A handful of business groups that led a successful challenge of the U.S. Department of Labor’s so-called persuader rule, which expanded employers’ disclosure requirements related to union-organizing campaigns, asked a Texas federal court Wednesday to award them nearly $500,000 in attorneys’ fees.
Southern New Jersey business leaders on Thursday said they dodged a bullet with the resurrection of the state’s income tax reciprocity agreement with Pennsylvania, with Campbell’s Soup Co. alone saying 40 percent of its 1,200 Garden State employees would have been slammed by the pact's termination.
Stuart Petroleum Testers Inc. told a Texas federal judge on Wednesday to deny a second bid to certify a collective action alleging the oil company failed to pay overtime under the Fair Labor Standards Act, saying the worker who filed suit has failed to offer evidence of similarly situated individuals or that others want to join the suit.
This year saw significant changes to the whistleblower landscape. The most impactful events signal that whistleblower-related risks are not going away and employers need to respond by implementing several practical strategies, says Steven Pearlman of Proskauer Rose LLP.
Under California’s anti-SLAPP statute, a court may strike causes of action arising from defendants’ exercise of free speech rights concerning matters of "public interest." But because the statute does not define "public interest," California courts have construed it in varying ways. The California Supreme Court may soon provide guidance, say Felix Shafir and Jeremy Rosen of Horvitz & Levy LLP.
Employment practices liability insurance policies often cover wrongful termination claims, but they are much less likely to provide coverage for "wrongful hiring" claims, when companies provide employment favors to families with powerful connections, says Evan Bundschuh of Gabriel Bundschuh & Associates Inc.
The Central District of California case of Payala v. Wipro Technologies recently addressed the issue of whether the administrative exemption applies to certain information technology administrators. Plaintiff attorneys often attempt to amalgamate IT jobs into one class action, but can face significant difficulties when seeking class certification, says John Skousen of Fisher & Phillips LLP.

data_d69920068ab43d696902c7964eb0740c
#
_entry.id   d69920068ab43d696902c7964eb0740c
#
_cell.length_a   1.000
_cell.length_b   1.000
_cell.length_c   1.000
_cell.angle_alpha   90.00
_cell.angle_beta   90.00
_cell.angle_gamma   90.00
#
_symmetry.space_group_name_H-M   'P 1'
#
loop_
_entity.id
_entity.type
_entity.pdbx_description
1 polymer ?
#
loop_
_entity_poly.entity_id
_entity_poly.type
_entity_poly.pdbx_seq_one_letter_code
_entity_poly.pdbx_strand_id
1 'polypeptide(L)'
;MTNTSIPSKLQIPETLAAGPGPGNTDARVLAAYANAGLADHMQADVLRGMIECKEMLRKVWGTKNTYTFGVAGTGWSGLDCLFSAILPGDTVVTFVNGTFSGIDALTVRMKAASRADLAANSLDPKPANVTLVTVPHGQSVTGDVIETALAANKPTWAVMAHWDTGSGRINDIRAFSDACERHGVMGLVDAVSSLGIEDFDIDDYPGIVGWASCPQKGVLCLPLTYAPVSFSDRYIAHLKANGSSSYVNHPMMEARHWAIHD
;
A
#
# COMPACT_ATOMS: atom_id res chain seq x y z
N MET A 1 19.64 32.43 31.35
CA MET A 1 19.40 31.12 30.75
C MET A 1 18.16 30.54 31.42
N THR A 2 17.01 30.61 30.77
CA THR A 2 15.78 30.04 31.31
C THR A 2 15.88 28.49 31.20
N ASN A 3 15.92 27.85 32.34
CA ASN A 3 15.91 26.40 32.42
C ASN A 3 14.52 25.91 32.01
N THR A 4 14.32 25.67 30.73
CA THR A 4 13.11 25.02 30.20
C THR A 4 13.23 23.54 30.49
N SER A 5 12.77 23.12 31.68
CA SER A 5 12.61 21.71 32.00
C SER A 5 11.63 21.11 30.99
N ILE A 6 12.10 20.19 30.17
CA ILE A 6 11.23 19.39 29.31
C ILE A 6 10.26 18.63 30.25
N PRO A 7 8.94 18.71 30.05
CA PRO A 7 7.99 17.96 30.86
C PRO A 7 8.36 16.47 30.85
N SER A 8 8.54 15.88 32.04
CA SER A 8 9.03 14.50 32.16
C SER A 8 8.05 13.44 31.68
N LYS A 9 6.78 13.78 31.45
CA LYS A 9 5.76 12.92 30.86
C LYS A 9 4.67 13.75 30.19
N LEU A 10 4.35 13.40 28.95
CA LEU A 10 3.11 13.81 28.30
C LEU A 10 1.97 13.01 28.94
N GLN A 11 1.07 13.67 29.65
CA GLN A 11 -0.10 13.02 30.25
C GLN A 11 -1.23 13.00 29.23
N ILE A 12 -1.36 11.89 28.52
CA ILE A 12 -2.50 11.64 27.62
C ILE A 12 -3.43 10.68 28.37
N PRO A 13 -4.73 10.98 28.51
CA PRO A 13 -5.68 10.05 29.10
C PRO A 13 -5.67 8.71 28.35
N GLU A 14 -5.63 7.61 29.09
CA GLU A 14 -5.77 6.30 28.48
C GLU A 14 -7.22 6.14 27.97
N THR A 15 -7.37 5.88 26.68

In its updated strategic enforcement plan for fiscal years 2017 to 2021, the U.S. Equal Employment Opportunity Commission added some new priorities, including issues related to complex employment structures in the 21st-century workplace, and backlash discrimination against Muslims, Sikhs and persons of Arab, Middle Eastern or South Asian descent, says Michelle Lee Flores of Cozen O’Connor PC.
As law firms and clients conduct more business on a regional or national scale, multijurisdictional practice is becoming more prevalent for practicing attorneys. Attorneys engaged in both private practice and as in-house counsel need to be aware of the ethical risks of practicing across jurisdictions — including the implications of engaging in the unauthorized practice of law, say Melinda Gentile and Monique Cardenas of Peckar & Abramson PC.
A recurrent governance proposal to remedy corporate excesses has been the idea of clawing back the compensation paid to company officials who presided over corporate scandals, such as the one at Wells Fargo. But the assessment that clawback provisions actually counterbalance the distorted incentives of an “extreme” incentive compensation plan depends on a psychological assessment that may or may not be valid, says Kevin LaCroix of RT ProExec.
In recent months, agencies not traditionally involved in the labor and employment realm have issued guidance impacting future iterations of employee handbook and code of conduct policies. Along with the guidance comes substantially higher consequences for failure to comply, including potential criminal prosecution, say Celina Joachim and Ryan Vann of Baker & McKenzie LLP.
In Becker v. Community Health Systems Inc., the U.S. Department of Labor recently awarded $1.9 million in damages to a Sarbanes-Oxley whistleblower in a decision that clarifies several key aspects of SOX whistleblower protection and underscores the importance of providing strong protection to corporate whistleblowers, say Jason Zuckerman and Dylan Yépez of Zuckerman Law.
A critical — and arguably the least predictable — facet of the Judicial Panel for Multidistrict Litigation's practice is the selection of the venue for a new MDL proceeding. In this installment of his bimonthly series on the panel, Alan Rothman of Kaye Scholer LLP looks at the panel’s reasoning for its selection of particular venues, as well as arguments advanced by the parties, over the past year.